New ways of communicating are making their way into the healthcare space. Voice technology is one such example, and its pros and cons were highlighted at the Voice.Health Summit at the Connected Health Conference in Boston on October 17.
Despite society’s interest in and reliance on voice assistants like Alexa and Siri, healthcare is still in the nascent stages of using voice tech. During a panel at the Summit, Stuart Patterson (co-founder and CEO of LifePod) and Nathan Treloar (president and COO of Orbita) agreed that healthcare consumers are mostly utilizing voice technology for information services. For instance, through the Mayo Clinic First Aid program, users can ask Alexa about first aid information. WebMD also allows users of Alexa-enabled devices to access its archives of health-related information.
Another panelist, Wellpepper co-founder and CEO Anne Weiler, added that voice-enabled applications are good for quick hits and guided interactions, but not well-suited to conveying lengthy pieces of information.
All three panelists’ companies touch on speech capabilities within the healthcare space. LifePod focuses on bringing voice technology to seniors, while Orbita produces HIPAA-compliant voice and chatbot applications for healthcare. Wellpepper, a platform for digital patient treatment plans, offers a solution called Sugarpod. The tool is essentially a diabetes care plan that leverages voice interactions.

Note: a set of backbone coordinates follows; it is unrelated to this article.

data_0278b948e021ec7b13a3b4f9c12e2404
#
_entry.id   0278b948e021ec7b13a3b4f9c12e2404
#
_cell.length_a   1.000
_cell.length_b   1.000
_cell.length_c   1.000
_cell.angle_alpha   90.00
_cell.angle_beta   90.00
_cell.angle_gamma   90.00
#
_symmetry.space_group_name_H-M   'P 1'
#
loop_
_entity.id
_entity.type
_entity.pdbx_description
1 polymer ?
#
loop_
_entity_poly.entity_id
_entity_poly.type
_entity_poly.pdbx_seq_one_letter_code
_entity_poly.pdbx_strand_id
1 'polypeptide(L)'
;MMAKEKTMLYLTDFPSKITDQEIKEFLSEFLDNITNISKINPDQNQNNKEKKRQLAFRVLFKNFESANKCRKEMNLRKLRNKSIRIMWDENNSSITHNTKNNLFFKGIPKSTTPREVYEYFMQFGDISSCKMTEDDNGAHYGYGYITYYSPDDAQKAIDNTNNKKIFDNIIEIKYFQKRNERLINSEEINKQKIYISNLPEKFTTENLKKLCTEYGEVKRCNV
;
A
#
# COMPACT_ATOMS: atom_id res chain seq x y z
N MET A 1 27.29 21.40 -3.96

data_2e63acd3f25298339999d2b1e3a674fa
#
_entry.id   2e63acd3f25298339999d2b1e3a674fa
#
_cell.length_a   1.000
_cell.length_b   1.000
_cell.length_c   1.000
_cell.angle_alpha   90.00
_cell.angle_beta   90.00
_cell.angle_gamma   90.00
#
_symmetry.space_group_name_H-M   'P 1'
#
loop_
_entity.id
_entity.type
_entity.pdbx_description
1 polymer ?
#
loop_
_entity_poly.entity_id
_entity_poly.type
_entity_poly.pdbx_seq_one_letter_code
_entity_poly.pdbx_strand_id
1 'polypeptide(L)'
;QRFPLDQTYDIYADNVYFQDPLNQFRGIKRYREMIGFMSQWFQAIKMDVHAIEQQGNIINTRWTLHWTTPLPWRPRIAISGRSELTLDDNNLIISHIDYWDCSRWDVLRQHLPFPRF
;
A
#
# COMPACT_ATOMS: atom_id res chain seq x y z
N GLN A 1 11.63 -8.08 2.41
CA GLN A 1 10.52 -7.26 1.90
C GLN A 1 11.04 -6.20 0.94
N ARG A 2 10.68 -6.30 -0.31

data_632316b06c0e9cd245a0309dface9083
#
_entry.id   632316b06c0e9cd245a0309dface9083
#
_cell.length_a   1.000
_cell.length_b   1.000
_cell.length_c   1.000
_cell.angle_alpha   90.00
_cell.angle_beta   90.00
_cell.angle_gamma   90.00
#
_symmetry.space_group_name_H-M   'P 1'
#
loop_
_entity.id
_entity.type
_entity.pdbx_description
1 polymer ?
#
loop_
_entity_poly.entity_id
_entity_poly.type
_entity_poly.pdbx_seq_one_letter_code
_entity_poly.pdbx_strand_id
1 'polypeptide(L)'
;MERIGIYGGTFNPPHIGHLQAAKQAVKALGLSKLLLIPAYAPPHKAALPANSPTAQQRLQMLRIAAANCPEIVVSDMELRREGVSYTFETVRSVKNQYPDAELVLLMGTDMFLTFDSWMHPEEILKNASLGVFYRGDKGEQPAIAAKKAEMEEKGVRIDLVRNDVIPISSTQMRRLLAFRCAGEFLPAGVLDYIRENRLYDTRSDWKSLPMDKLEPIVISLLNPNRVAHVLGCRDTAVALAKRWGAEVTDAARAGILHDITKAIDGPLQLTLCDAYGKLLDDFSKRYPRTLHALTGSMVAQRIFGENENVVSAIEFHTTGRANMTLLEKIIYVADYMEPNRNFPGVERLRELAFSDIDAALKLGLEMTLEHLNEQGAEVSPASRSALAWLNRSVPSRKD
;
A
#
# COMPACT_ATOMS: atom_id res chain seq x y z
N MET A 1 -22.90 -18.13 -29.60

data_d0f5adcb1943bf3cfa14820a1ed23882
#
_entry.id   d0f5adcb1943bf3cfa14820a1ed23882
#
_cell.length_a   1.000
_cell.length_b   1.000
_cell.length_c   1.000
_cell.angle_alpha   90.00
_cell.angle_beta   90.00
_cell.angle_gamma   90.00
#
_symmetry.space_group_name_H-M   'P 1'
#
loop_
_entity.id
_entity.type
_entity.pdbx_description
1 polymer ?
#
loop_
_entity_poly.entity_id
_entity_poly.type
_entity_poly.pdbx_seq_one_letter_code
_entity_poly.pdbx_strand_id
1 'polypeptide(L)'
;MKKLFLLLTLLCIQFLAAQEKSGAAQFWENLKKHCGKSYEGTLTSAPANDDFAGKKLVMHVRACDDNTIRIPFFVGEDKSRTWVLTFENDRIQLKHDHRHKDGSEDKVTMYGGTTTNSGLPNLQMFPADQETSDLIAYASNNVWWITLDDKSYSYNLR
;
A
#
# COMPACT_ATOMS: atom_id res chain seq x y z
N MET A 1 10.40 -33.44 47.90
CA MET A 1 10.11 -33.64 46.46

Those aren’t the only organizations utilizing the hottest voice tech trends. During the Summit, other well-known entities and startups presented their approach to using speech tools in medicine.
Karin Beckstrom of ERT Innovation Lab discussed how her organization is harnessing the power of voice to help with clinical trials. Laura Schuntermann of Cigna noted that the insurer launched its Answers by Cigna skill for Amazon Alexa earlier this year. Users can ask health-related questions like “What’s a formulary?” and get an answer. And Sara Smolley talked about the company she co-founded, VoiceItt, which is making voice technology for people with speech disabilities.
Despite all the intriguing applications of voice tech in healthcare, there are hurdles that stand in the way of its widespread adoption. HIPAA compliance is an issue, not to mention the fact that the technology can malfunction or misunderstand a user’s words.
Plus, as Weiler noted, voice tech doesn’t work in every situation to every problem. “Don’t try and get voice to do everything,” she said.
Original article by Erin Dietsche
This post was curated with edits by Gordon Fletcher, Principal Consultant(Engineering & Mobile Technology) at Compumagick Associates can be reached at https://www.compumgickassociates.com/contact, @compumagick